Conversations in Russian with some French involve Roussel trying to talk his wife into remaining in Siberia, a romantic liaison with the beautiful but generally unsmiling Svetlana, and a desperate Roussel trying to convince the French ambassador in Moscow to stand up to the Russians and stop being conciliatory.

“Kompromat” is superbly acted by Gilles Lellouch, convincing as a hunted man and a cultural icon, and photographed in Lithuania by Mathias Boucard and Sacha Wiernik particularly impressive by the dark and muddy look of the woods.

127 minutes. © 2023 by Harvey Karten, Member, New York Film Critics Online.

In Russian and French with English subtitles.

Story – B+
Acting – A-
Technical – A-
Overall – B+

SHTETLERS – movie review

Film Movement
Reviewed for and, linked from Rotten Tomatoes by Harvey Karten.
Director: Katya Ustinova
Screenwriter: Katya Ustinova
Cast: Volodya Malishevsky, Nadya Malishevsky, Noah Kafmansky, Isaac Vainshelboum, Emily Kessler, Vladimir Gorbulsky, Slava Farber
Screened at: Critics’ link, NYC, 1/11/23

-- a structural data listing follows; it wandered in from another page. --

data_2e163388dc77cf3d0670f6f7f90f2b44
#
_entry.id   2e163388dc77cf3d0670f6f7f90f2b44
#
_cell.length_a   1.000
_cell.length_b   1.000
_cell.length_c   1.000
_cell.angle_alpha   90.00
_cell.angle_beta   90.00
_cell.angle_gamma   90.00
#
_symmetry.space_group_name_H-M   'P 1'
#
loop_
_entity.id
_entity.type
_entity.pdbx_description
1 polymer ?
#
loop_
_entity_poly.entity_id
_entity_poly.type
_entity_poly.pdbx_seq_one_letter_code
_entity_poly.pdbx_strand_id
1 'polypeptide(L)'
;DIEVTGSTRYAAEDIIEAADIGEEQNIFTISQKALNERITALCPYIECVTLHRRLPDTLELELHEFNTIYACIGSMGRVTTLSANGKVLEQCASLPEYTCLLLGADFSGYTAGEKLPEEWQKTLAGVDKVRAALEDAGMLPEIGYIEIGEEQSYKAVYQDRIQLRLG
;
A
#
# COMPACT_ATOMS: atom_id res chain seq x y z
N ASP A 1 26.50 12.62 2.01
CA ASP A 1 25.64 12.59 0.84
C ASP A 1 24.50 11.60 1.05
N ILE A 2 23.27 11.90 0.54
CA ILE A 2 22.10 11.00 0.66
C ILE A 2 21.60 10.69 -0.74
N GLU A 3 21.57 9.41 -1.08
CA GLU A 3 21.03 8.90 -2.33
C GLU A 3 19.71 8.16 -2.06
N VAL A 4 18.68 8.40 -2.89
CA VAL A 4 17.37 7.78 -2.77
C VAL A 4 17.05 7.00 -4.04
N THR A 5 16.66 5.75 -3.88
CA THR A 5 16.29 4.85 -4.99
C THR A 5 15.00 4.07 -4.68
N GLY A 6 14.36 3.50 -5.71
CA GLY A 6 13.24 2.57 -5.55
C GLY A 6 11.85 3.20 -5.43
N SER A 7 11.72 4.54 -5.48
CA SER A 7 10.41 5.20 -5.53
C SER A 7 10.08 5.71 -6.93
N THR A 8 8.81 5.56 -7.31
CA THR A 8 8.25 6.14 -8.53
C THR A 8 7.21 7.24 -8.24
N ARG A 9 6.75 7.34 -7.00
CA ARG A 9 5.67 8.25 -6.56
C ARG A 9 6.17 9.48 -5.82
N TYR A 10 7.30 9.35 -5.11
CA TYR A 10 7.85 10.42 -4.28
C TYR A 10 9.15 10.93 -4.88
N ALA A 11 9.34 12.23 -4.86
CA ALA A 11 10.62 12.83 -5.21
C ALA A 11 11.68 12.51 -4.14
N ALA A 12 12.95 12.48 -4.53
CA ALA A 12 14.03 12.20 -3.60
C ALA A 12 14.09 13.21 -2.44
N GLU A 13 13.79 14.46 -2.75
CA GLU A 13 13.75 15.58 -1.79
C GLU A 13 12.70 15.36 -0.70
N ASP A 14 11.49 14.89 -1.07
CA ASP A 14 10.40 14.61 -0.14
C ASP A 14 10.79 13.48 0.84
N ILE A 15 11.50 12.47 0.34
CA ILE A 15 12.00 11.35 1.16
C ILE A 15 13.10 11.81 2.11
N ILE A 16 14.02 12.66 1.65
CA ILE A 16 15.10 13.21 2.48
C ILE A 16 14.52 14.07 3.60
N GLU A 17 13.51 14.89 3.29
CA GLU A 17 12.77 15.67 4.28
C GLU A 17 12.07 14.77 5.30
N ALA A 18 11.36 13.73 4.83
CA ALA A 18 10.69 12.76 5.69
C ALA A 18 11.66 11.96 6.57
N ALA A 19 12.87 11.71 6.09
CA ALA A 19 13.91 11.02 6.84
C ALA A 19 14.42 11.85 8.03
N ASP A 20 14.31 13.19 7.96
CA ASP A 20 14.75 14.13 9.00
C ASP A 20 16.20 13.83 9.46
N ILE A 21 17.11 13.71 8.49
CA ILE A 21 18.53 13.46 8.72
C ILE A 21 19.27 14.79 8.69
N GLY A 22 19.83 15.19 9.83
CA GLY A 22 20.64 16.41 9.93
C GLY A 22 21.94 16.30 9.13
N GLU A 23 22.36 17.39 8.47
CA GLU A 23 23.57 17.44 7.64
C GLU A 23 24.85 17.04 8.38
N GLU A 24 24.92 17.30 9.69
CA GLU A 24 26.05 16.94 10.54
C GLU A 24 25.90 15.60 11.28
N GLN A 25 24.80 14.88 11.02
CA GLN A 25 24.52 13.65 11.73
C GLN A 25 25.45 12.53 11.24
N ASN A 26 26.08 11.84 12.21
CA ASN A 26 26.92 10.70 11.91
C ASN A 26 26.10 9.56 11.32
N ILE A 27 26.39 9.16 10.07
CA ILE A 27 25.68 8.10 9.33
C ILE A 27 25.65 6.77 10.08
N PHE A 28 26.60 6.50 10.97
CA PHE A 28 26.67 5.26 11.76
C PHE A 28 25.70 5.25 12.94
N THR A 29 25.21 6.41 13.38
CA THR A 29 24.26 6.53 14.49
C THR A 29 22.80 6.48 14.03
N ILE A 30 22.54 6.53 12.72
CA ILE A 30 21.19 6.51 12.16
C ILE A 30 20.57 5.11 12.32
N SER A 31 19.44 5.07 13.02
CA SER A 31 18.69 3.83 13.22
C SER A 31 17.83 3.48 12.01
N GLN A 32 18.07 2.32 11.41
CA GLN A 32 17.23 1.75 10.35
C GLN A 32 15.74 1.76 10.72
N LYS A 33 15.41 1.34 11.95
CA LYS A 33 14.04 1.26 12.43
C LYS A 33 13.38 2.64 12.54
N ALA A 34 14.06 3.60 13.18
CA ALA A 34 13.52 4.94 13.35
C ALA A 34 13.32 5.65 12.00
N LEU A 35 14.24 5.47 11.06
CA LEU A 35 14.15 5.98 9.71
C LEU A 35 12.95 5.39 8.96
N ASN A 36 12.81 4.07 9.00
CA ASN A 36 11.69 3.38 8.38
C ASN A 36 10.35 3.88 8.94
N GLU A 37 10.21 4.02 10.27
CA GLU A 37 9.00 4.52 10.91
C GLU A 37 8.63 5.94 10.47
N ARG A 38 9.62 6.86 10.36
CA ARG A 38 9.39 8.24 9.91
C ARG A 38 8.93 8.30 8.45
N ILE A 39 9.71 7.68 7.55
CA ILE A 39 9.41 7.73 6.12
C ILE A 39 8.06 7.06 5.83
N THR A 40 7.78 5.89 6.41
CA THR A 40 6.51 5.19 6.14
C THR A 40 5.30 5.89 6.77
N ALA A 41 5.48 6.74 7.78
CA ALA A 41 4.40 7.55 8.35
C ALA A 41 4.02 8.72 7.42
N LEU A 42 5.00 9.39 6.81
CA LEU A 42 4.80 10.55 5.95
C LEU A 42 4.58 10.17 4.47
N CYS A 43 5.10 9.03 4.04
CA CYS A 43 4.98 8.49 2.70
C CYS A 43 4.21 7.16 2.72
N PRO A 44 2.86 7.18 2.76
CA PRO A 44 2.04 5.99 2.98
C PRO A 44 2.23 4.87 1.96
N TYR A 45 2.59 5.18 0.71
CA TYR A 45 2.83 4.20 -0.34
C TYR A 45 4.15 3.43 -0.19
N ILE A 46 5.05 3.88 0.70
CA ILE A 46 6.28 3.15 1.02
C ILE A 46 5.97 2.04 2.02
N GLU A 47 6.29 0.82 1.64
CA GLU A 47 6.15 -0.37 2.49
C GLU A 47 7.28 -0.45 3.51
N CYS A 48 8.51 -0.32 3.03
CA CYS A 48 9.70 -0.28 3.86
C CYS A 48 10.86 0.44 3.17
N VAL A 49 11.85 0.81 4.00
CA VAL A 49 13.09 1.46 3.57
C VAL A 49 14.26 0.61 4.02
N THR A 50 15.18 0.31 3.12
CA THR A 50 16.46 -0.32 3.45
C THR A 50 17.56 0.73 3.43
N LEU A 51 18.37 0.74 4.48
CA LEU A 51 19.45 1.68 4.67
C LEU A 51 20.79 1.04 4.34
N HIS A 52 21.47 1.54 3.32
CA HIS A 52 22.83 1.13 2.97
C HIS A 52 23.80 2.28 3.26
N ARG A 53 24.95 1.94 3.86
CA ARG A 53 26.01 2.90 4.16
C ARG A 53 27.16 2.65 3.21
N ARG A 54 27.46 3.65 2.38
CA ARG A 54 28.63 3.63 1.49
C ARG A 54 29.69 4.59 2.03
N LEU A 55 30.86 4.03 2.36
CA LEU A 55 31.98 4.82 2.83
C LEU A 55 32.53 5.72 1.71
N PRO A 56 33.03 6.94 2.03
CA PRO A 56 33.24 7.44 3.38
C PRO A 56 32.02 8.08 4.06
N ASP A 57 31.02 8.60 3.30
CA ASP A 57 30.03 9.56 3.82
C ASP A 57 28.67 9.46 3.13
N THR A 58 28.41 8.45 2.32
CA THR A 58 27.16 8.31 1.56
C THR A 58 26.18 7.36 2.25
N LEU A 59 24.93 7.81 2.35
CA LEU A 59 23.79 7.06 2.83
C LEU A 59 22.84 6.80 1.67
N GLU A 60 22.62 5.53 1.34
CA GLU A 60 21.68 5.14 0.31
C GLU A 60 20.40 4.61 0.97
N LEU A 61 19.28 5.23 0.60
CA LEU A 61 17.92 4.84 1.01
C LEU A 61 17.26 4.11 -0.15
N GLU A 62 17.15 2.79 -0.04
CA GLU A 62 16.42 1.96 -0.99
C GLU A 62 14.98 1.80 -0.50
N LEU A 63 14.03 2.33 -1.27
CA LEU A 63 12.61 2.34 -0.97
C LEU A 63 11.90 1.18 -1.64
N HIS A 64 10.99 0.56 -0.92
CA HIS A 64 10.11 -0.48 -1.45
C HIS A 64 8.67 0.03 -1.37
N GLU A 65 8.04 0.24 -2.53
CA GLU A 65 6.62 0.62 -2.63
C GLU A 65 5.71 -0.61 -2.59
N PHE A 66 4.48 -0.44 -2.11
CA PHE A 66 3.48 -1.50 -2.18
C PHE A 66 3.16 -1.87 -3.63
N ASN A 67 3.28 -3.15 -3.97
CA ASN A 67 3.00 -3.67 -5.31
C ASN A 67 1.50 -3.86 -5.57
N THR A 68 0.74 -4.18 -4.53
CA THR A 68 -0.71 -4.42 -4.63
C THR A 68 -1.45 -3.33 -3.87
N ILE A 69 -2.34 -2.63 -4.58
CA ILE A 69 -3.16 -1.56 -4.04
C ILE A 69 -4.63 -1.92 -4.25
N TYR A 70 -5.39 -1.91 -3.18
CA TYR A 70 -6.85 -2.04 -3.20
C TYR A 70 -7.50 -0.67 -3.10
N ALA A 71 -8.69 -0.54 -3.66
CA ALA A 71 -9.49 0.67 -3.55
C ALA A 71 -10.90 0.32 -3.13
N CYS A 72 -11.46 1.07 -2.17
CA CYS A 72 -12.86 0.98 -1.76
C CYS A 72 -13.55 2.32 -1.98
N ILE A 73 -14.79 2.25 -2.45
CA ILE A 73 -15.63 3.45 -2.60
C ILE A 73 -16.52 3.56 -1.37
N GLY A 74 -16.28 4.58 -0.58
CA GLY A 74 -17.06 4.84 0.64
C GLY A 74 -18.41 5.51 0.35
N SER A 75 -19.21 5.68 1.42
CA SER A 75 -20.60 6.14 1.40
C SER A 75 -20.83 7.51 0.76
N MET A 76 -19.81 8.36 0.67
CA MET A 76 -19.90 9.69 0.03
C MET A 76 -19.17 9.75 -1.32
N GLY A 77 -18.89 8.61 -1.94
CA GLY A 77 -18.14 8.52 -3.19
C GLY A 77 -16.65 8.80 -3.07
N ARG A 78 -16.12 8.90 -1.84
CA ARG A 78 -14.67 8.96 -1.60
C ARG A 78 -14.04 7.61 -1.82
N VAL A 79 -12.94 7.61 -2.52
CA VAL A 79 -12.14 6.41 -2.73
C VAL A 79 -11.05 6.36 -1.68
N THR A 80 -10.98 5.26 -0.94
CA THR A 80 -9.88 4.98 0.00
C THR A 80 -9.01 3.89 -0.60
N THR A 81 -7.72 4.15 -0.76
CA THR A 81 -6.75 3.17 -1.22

Opens: February 3, 2023

Is there an American over the age of fifty who has not seen “Fiddler on the Roof”—in the movies if not on Broadway? What accounts for the popularity one of Broadway’s longest-reigning musicals? There’s the music of course. Mostly there’s a nostalgic feeling about a lost civilization without the accoutrements that we today cannot live without. Without the iPhone, the computer, Tik Tok, even washing machines, dishwashers, monster SUVs. The shtetl is dead, at least for the most part, yet there are people today living largely in central Ukraine still housed in the small cottages that we consider not just rural but virtually off the map. These folks are Christian Orthodox. The Jews of Ukraine had been murdered by the Nazis, sometimes with the help of Ukrainian police serving as enablers. Happily, that Eastern Europe country suffering from a modern holocaust, appear to have redeemed themselves under the protection of a Jewish president who heroically did not go into exile but stayed on to motivate his people to deliver a surprising blow to the Putinesque intruders.